As we mentioned earlier, you won't want to position the cameras too far from the main base unit. The specs say they can do 150m, but we found the range to be much less in our test environment at the office. The cameras run in the 2.4GHz frequency spectrum (using frequency-hopping spread spectrum and encryption), and they can, in some instances, cause interference to your wireless network (unless you are running a 5GHz Wi-Fi network). We noticed this after experiencing very slow file transfers (under 500KBps) to one of our laptops while the Uniden Guardian was on, and faster transfers (up to 10MBps) while the unit was off.
Using the Guardian kit isn't hard. The cameras are paired to the base station by default — we didn't have to do anything ourselves to connect them — and you can see video on the screen practically straight away. Up to four cameras are supported and viewable on the 7in screen at once. We were able to view our two cameras with ease and the beauty of the system is that it also allows you to record streams from these cameras directly to the base's SD card (a 4GB card is supplied with the unit).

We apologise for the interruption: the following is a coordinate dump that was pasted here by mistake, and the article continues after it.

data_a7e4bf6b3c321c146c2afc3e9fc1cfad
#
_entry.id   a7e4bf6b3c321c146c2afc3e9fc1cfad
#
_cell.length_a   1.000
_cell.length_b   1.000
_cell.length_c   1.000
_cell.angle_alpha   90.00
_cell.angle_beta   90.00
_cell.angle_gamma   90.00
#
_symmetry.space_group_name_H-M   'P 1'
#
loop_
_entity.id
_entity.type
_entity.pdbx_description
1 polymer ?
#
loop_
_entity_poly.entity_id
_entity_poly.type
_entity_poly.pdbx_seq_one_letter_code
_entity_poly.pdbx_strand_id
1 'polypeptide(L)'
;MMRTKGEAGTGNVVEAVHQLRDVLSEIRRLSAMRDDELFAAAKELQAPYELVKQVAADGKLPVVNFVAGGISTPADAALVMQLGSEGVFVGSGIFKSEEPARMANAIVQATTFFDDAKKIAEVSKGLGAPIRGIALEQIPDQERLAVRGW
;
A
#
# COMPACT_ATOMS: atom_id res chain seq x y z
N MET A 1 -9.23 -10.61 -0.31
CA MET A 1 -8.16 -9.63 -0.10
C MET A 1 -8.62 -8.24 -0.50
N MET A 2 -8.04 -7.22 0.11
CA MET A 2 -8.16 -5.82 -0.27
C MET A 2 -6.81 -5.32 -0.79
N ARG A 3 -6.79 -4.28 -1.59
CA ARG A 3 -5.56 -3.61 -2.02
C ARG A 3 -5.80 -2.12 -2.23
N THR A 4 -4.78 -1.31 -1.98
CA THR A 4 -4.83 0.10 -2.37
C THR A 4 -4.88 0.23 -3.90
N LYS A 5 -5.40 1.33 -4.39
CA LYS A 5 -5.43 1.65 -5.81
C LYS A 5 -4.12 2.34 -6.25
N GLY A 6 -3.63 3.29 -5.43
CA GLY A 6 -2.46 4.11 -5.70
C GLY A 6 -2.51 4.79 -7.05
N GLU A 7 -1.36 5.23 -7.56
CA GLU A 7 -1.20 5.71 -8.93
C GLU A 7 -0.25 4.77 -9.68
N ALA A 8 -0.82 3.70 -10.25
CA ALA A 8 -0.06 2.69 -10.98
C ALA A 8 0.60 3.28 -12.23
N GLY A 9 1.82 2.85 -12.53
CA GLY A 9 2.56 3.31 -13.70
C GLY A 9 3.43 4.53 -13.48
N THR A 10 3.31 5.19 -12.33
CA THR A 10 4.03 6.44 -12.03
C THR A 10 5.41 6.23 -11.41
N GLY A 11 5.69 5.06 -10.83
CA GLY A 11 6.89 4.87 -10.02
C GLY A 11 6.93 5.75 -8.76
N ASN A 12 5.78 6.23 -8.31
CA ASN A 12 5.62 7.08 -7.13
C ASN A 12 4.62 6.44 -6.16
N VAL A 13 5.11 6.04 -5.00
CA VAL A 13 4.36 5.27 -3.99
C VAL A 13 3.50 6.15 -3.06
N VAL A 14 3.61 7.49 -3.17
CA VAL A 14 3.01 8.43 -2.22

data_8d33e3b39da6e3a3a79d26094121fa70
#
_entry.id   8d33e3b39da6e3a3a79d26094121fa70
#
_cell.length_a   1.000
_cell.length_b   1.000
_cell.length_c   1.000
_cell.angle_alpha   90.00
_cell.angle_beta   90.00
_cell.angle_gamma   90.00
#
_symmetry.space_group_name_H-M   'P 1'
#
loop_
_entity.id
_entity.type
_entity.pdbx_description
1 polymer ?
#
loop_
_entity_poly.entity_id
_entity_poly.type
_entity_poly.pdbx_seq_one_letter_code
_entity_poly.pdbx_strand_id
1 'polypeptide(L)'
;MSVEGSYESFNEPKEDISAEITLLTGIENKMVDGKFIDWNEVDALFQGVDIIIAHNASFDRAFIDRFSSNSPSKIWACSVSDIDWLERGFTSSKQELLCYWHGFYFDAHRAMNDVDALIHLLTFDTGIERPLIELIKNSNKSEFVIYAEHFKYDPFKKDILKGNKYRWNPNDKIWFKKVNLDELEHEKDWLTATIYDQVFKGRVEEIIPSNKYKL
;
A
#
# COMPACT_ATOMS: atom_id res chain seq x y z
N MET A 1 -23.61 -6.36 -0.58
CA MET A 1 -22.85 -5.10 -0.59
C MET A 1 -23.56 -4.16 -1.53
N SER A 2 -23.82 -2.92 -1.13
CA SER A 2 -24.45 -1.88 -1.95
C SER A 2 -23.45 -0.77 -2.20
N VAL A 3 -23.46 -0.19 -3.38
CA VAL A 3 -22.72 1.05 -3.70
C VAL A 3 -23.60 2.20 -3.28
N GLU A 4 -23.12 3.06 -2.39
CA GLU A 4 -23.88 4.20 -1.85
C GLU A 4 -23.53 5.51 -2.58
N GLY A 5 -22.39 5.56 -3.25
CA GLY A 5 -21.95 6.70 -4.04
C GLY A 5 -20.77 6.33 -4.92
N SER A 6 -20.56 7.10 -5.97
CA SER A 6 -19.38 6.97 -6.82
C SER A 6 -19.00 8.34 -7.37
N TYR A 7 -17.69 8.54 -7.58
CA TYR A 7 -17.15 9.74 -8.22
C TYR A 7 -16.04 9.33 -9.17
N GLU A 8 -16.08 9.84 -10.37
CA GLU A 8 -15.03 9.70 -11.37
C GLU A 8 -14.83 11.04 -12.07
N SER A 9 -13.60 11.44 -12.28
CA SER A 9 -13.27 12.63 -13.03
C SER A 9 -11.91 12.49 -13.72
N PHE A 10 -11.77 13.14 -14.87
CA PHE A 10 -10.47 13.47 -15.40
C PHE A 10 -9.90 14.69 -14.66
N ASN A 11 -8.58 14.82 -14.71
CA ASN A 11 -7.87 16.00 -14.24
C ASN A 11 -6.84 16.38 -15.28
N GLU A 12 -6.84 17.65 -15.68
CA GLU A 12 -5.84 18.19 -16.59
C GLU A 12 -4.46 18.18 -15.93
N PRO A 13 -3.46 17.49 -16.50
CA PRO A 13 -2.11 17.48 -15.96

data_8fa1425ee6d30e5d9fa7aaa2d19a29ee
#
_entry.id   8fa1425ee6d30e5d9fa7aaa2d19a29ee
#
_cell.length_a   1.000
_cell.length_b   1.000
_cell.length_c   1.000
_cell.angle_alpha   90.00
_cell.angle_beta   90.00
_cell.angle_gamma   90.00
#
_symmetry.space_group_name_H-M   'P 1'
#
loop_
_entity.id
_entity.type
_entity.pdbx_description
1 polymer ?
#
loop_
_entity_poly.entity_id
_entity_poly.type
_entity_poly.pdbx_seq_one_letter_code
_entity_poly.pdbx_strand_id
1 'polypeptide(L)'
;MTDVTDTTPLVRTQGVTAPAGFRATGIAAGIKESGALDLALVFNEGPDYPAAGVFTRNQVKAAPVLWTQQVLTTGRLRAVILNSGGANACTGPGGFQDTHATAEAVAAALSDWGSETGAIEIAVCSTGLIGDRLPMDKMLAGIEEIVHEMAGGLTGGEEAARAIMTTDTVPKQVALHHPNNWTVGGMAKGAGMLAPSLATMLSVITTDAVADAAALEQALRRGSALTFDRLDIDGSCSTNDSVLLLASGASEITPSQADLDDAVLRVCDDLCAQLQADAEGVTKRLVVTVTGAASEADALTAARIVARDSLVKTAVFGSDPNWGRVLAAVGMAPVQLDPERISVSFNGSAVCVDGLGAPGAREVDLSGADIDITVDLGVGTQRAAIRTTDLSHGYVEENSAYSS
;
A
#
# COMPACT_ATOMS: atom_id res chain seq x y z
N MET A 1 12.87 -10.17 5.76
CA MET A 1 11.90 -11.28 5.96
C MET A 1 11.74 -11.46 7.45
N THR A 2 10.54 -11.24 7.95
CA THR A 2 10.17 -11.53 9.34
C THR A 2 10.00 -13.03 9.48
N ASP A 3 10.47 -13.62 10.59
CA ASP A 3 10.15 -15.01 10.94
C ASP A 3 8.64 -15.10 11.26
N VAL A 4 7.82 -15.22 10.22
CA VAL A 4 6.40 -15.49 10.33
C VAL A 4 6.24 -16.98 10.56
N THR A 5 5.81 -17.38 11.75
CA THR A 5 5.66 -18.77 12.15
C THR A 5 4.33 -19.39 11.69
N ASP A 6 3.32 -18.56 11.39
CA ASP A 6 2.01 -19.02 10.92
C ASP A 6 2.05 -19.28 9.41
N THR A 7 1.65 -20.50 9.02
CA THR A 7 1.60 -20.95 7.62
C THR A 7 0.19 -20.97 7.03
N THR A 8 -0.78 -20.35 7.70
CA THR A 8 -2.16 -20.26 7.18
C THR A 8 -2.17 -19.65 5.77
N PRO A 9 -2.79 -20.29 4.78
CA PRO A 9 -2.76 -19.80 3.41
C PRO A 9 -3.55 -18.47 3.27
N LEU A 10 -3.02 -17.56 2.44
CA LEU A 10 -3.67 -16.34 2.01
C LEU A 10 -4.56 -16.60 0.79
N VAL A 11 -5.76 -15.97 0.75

The 7in tablet unit is very easy to use as the screen supports touch. It's resistive though, which means that sometimes you have to press firmly in order to get something to work, and we found that we did have to press quite hard most of the time (a new firmware was released to remedy this somewhat). You can simply press on each quadrant of video to make it full screen, and you can press on the menu button on the left to enter the system settings — not there are many — and also to enable Internet mode (as long as the base is connected to your local area network via an Ethernet cable).
The quality of the video from the Guardian's cameras was generally good during our tests, but quite small at 320x240 pixels — we couldn't find a way to change this. Because the cameras are designed to have a wide field of view, there is some distortion on straight vertical lines, which manifests as a slight curve. Microphones are also installed, and you can hear audio through the tablet if you tap on the camera to full-screen the view that you want to listen to. Frame rates were smooth as long as we kept the cameras within a good distance of the base unit, but at the outer reaches of the range the frame rate dropped to less than one per second.